Off-the-plan properties are under threat
Off-the-plan, pre-sold properties are under pressure on a number of fronts according to the Reserve Bank of Australia's Financial Stability report for October.
First there are settlement risks on pre-sold apartments as a result of increased interest rates for investment and home loans by the banks.
Second residential developers are under pressure from an oversupply in certain cities that is driving down apartment prices.
Third there is a decline in international students who have helped fuel the apartment market.
But the RBA stressed that pre-sale defaults have been very limited so far.
The RBA says the risk of a downturn in apartment markets is greatest in the inner-city regions of Melbourne and Brisbane because of an oversupply of apartments.
While investor demand appears strong at present, including from foreign investors, apartment markets in these areas already look soft, and future tenant demand, including from international students, is uncertain, explains the RBA.
Recent international student net arrivals were less than the Department of Immigration and Border Protection's forecasts. As well the Department's forecasts for student numbers over the coming years have been revised down significantly.
Also more generally the RBA says that population growth has slowed noticeably of late.
"Any downturn in apartment market conditions would weigh directly on the developers' equity in projects underway, and would increase the risk of off-the-plan sales falling through," says the RBA.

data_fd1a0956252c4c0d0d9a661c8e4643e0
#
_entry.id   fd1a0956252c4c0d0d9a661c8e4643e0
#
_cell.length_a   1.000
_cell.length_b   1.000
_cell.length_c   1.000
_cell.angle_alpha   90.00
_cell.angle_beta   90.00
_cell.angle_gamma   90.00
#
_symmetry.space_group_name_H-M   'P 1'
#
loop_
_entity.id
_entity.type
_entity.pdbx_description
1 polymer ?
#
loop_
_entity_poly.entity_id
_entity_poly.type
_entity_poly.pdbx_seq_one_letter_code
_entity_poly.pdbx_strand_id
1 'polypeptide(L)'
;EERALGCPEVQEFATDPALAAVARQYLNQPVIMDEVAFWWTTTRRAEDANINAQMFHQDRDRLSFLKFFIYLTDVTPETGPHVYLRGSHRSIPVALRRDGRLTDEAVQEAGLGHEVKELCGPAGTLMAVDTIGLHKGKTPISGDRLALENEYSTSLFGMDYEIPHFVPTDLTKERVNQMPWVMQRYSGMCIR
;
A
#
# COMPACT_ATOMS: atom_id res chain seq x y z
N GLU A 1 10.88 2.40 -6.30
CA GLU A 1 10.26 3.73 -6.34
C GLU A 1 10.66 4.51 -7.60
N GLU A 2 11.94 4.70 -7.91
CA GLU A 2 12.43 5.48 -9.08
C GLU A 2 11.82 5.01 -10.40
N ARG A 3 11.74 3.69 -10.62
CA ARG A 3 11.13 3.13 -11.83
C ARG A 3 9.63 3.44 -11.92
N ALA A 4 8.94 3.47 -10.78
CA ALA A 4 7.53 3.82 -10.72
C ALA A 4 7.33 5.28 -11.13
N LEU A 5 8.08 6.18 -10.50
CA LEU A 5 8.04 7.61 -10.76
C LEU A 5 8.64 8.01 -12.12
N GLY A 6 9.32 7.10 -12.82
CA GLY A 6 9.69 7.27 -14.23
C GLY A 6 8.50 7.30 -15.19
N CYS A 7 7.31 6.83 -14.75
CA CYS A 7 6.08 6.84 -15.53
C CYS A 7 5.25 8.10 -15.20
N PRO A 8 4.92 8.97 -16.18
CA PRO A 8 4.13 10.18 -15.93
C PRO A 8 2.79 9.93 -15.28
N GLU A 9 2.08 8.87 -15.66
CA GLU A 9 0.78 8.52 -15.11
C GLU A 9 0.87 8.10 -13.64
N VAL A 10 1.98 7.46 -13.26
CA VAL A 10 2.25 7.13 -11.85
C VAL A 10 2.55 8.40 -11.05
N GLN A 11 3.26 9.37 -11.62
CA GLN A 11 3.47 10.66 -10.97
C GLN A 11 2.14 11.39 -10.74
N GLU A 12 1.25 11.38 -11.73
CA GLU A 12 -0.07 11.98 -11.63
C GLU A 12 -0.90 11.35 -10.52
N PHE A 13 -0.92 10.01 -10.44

Already a number of banks have responded to the risk of oversupply of apartments by tightening lending standards to apartment developers in the more at-risk areas.
"The large volume of apartment construction currently underway and planned has continued to grow, and the price of development sites has increased rapidly due to strong developer demand," explains the RBA.
"Foreign developers have contributed to this dynamic, and are reportedly willing to pay more for development sites than many local developers."
The RBA says that so far, the near-term risks to the domestic financial system from the commercial property sector appear modest, but they are rising.
Although banks' commercial property exposures declined as a share of their total assets after the financial crisis, growth in this type of lending has picked up in recent years, driven by the major Australian banks and by Asian-owned banks.
While competition among lenders is strong, putting considerable pressure on lenders' margins, the RBA says the commercial property sector will require continued close monitoring for some time yet.